Mount Terminus: A Novel
“David Grand’s third novel, Mount Terminus, is written in luscious, erudite prose so dense his readers have no choice but to read it slowly.”
In his recent nonfiction book Slow Reading in a Hurried Age David Mikics (who is a friend of this reviewer) adjures his readers to read more slowly. David Grand’s third novel, Mount Terminus, is written in luscious, erudite prose so dense his readers have no choice but to read it slowly. And what Mikics says about reading slowly applies to Mount Terminus: for sophisticated readers its degree of difficulty makes reading it a pleasure, not a chore.
It took Grand 11 years to write Mount Terminus. In an interview he told another reviewer that his process was to write two to three pages per day and then condense each day’s writing into a single sentence. Some of those long compound sentences are embedded in multipage paragraphs.
Unlike stream of consciousness writing, which often conveys a tone of urgency and a sense that the narrator’s thoughts are racing, Grand’s third-person narration in Mount Terminus is unhurried. Set at the turn of the previous century the dialogue also conveys that era’s more formal and reserved tone.
The novel is part biblical allegory, part historical and intergenerational family saga, and most of all a bildungsroman or coming of age tale. The protagonist of the bildungsroman is Joseph “Bloom” Rosenbloom, the only child of Jacob, an inventor and Rachel, a painter, who was raised for the first nine years of his life on an estate north of New York City called Woodhaven (not the neighborhood in Queens) and thereafter on another estate, Mount Terminus, located in the hills just east of Los Angeles and west of the San Gabriel Mountains. The book’s cover illustration suggests that Mount Terminus is at the top of the hill on whose bottom slope the Hollywood sign would be erected decades later.
Joseph’s parents’ backstory mirrors that of their biblical namesakes, the patriarch and matriarchs Jacob, Rachel, and Leah. Jacob and a pair of identical twin sisters (unrelated to him) spend their early childhood together in a New York Jewish orphanage before being separated by adoption.
Jacob and Rachel’s respective adoptive parents raise them in privileged circumstances, and Jacob becomes very wealthy by inventing a film looping device for movie projectors that made the motion in early motion pictures appear more natural. As young adults they reconnect, fall in love, and find Rachel’s twin sister Leah who has become an actress whose guardian and exploiter Sam Freed is an unscrupulous impresario.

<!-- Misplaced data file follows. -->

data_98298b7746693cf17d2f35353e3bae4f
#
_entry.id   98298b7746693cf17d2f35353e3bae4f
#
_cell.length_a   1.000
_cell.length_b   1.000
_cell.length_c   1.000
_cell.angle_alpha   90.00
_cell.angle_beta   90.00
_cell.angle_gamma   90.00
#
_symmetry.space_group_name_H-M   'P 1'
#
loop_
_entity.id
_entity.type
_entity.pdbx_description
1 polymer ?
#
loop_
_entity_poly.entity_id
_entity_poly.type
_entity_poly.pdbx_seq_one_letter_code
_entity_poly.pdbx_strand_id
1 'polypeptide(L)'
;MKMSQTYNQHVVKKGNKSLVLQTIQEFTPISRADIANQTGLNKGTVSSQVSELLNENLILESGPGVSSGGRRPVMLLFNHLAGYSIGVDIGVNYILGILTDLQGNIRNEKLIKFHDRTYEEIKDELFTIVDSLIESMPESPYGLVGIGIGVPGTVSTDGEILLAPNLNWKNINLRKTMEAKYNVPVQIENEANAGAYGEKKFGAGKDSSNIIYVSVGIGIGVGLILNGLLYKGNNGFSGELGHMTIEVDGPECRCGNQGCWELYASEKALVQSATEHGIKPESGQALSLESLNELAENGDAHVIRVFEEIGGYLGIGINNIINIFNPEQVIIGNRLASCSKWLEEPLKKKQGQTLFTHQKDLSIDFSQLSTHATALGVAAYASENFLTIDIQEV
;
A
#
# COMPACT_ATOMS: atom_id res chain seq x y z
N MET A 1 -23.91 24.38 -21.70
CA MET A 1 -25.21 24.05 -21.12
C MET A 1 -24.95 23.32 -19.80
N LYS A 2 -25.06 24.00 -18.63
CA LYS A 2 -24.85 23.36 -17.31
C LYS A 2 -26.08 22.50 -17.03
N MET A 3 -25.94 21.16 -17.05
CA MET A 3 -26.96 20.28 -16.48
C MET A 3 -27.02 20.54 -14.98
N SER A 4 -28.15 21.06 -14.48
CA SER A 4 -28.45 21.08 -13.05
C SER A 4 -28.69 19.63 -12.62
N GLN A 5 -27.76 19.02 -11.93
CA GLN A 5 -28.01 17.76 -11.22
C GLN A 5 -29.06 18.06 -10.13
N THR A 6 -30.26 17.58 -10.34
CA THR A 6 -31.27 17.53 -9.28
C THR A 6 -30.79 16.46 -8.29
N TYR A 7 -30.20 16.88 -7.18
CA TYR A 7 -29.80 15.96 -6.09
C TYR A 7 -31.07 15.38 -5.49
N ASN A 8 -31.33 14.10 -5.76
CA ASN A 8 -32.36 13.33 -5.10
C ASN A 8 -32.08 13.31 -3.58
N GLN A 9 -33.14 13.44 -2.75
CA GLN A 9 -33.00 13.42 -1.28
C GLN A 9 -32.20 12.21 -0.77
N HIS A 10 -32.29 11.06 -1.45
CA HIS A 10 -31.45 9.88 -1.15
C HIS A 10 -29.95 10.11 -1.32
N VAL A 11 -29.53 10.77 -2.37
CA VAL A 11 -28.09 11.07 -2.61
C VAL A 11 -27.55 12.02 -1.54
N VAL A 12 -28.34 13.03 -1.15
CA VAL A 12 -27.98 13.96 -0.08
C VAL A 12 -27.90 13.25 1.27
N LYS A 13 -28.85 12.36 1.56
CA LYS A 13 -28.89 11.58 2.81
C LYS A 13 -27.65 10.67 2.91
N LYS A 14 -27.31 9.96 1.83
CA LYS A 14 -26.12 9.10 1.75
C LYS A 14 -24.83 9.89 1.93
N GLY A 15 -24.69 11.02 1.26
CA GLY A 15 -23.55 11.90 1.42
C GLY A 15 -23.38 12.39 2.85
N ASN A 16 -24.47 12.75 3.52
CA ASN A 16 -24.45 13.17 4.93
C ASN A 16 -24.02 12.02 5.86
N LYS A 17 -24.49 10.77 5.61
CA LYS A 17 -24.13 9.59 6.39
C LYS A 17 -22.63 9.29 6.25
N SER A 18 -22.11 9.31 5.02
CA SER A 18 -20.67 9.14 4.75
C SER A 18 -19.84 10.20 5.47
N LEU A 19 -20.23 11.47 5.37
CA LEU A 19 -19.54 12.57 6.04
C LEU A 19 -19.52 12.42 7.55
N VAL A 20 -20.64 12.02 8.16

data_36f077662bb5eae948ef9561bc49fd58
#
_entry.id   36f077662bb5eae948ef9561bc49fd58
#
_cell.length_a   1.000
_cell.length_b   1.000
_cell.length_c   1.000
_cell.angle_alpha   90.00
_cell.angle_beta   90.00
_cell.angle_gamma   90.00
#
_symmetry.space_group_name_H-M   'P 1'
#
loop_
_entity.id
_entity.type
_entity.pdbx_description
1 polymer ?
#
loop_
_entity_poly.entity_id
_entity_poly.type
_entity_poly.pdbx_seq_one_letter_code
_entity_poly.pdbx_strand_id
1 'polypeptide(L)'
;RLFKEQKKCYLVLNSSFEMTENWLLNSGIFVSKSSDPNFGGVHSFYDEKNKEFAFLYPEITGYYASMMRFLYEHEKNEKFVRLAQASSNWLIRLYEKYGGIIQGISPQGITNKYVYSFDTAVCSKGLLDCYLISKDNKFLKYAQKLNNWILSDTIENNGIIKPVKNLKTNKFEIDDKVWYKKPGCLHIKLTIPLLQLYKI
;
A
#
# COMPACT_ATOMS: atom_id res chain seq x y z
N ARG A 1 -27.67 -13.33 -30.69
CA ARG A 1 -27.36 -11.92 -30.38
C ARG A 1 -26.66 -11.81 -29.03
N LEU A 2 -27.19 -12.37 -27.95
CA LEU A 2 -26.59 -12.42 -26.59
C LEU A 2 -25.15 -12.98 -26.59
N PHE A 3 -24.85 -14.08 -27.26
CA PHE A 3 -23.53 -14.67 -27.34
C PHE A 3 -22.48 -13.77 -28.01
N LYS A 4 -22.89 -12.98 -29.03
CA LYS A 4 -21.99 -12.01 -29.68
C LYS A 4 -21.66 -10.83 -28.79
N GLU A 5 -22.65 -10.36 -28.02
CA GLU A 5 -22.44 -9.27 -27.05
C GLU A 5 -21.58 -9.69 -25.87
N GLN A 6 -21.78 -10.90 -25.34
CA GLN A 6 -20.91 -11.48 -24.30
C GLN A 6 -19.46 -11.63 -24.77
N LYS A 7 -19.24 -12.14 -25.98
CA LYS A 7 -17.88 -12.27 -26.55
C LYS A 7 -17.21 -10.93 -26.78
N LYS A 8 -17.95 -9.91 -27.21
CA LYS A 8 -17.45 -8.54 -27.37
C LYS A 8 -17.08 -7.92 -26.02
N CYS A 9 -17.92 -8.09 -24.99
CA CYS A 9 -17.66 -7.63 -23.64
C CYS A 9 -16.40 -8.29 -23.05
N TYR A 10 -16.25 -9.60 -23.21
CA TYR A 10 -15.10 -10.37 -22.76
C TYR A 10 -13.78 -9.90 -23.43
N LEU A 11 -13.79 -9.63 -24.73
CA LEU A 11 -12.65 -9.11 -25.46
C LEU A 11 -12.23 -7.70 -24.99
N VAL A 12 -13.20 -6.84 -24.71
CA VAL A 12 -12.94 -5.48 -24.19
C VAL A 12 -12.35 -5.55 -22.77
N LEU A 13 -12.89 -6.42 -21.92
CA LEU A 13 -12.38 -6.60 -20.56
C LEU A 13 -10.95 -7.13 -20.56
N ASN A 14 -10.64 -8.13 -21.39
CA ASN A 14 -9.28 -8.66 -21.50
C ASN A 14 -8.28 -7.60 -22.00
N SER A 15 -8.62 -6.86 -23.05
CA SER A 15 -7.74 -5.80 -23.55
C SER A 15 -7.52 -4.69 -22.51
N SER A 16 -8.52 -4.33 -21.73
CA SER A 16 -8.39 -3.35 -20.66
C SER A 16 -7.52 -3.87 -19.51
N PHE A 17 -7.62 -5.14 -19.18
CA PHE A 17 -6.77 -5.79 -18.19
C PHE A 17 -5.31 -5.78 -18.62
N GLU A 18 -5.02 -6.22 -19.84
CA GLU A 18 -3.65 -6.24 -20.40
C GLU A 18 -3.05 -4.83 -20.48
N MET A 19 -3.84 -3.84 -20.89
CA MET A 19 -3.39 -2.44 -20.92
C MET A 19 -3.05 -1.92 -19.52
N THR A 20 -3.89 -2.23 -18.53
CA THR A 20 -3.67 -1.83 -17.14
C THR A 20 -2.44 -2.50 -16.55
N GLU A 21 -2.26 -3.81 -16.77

As in Genesis, on Jacob and Rachel’s wedding night Leah impersonates Rachel. Jacob impregnates both sisters: Leah gives birth to Simon who like his mother is raised by Freed, becomes an actor and later a movie mogul, and a decade later Rachel gives birth to Joseph who has his father’s intellect and his mother’s artistic talent and temperament and is homeschooled by his parents at Woodhaven and—after Rachel’s death—at Mount Terminus.
After the move west the Jewish content of Joseph’s home schooling greatly diminishes, their cook Meralda introduces them to non-kosher Mexican cuisine, the High Holidays are observed via nature walks, and there is no mention of Joseph becoming a bar mitzvah. By then Los Angeles had four synagogues none of which are mentioned in the novel demonstrating how the characters’ connection to Judaism weakens as they ignore the maxim from Ethics of the Fathers, “Don’t separate yourself from the community.”
In their hilltop Spanish mission style mansion father and son are isolated not only from the Jewish community but from almost all people other than Meralda and their deaf-mute maid Roya. Part of the reason Jacob decided to move west was to put some distance between himself and Freed who has been blackmailing him. When Joseph is an adolescent his half brother Simon arrives and extorts from their father Jacob title to the valley below Mount Terminus whose orange groves he replaces with studio lots and residential housing.
When Jacob dies Joseph, a teenager who has by then mastered the equivalent of a college level classical liberal arts curriculum, apprentices to Simon’s top movie directors, writing and drawing film scenarios and storyboards. The two half brothers are a study in contrast: Joseph is a highly creative but somewhat passive, bookish, and introverted artist/intellectual, while Simon is a gregarious go getter entrepreneur.
The novel is divided into five parts and an afterword. Part I, Darkness, takes us up to Jacob’s death. The remaining parts, Life, Affinity, Love, Paradise, and the afterword trace Joseph’s continued personal, intellectual, and creative growth under the guidance of his new mentors, his love life (including several well written sex scenes at least one of which is quite erotic), and his complicated relationship with Simon.
The novel also presents a fictional account of the development of Los Angeles (whose name is never mentioned) and its film industry in the early decades of the Twentieth Century including a water supply dispute two decades earlier than the similar plot element in the 1974 movie Chinatown.
Readers who enjoyed Susan Daitch’s Paper Conspiracies (also reviewed on NYJB), another historical novel with an early cinema theme written in handsome dense prose, might also enjoy Mount Terminus as would readers of Kenneth Bonert’s The Lion Seeker (also reviewed on NYJB), an historical bildungsroman and intergenerational family saga whose prose in not as dense as Mount Terminus but whose foreign vocabulary poses its own degree of difficulty.